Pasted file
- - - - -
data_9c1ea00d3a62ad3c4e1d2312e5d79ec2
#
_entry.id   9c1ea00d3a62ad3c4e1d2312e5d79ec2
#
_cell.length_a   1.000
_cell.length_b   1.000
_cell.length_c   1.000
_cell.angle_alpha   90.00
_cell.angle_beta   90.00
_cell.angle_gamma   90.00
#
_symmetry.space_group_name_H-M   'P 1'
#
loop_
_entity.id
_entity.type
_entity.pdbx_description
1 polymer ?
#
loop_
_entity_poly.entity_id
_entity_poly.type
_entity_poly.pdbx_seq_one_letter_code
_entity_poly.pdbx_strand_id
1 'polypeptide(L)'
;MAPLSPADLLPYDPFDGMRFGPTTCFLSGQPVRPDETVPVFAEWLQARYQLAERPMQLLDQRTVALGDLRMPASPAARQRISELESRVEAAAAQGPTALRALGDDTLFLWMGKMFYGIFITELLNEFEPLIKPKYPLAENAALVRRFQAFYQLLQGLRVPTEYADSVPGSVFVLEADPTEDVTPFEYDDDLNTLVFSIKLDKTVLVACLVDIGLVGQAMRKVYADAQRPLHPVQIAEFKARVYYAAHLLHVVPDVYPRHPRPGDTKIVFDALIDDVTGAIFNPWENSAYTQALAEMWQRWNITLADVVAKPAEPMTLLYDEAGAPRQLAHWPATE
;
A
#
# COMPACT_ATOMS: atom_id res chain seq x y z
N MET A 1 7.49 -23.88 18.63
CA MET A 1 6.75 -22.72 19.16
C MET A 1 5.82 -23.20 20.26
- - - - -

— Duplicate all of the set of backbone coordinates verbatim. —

data_9c1ea00d3a62ad3c4e1d2312e5d79ec2
#
_entry.id   9c1ea00d3a62ad3c4e1d2312e5d79ec2
#
_cell.length_a   1.000
_cell.length_b   1.000
_cell.length_c   1.000
_cell.angle_alpha   90.00
_cell.angle_beta   90.00
_cell.angle_gamma   90.00
#
_symmetry.space_group_name_H-M   'P 1'
#
loop_
_entity.id
_entity.type
_entity.pdbx_description
1 polymer ?
#
loop_
_entity_poly.entity_id
_entity_poly.type
_entity_poly.pdbx_seq_one_letter_code
_entity_poly.pdbx_strand_id
1 'polypeptide(L)'
;MAPLSPADLLPYDPFDGMRFGPTTCFLSGQPVRPDETVPVFAEWLQARYQLAERPMQLLDQRTVALGDLRMPASPAARQRISELESRVEAAAAQGPTALRALGDDTLFLWMGKMFYGIFITELLNEFEPLIKPKYPLAENAALVRRFQAFYQLLQGLRVPTEYADSVPGSVFVLEADPTEDVTPFEYDDDLNTLVFSIKLDKTVLVACLVDIGLVGQAMRKVYADAQRPLHPVQIAEFKARVYYAAHLLHVVPDVYPRHPRPGDTKIVFDALIDDVTGAIFNPWENSAYTQALAEMWQRWNITLADVVAKPAEPMTLLYDEAGAPRQLAHWPATE
;
A
#
# COMPACT_ATOMS: atom_id res chain seq x y z
N MET A 1 7.49 -23.88 18.63
CA MET A 1 6.75 -22.72 19.16
C MET A 1 5.82 -23.20 20.26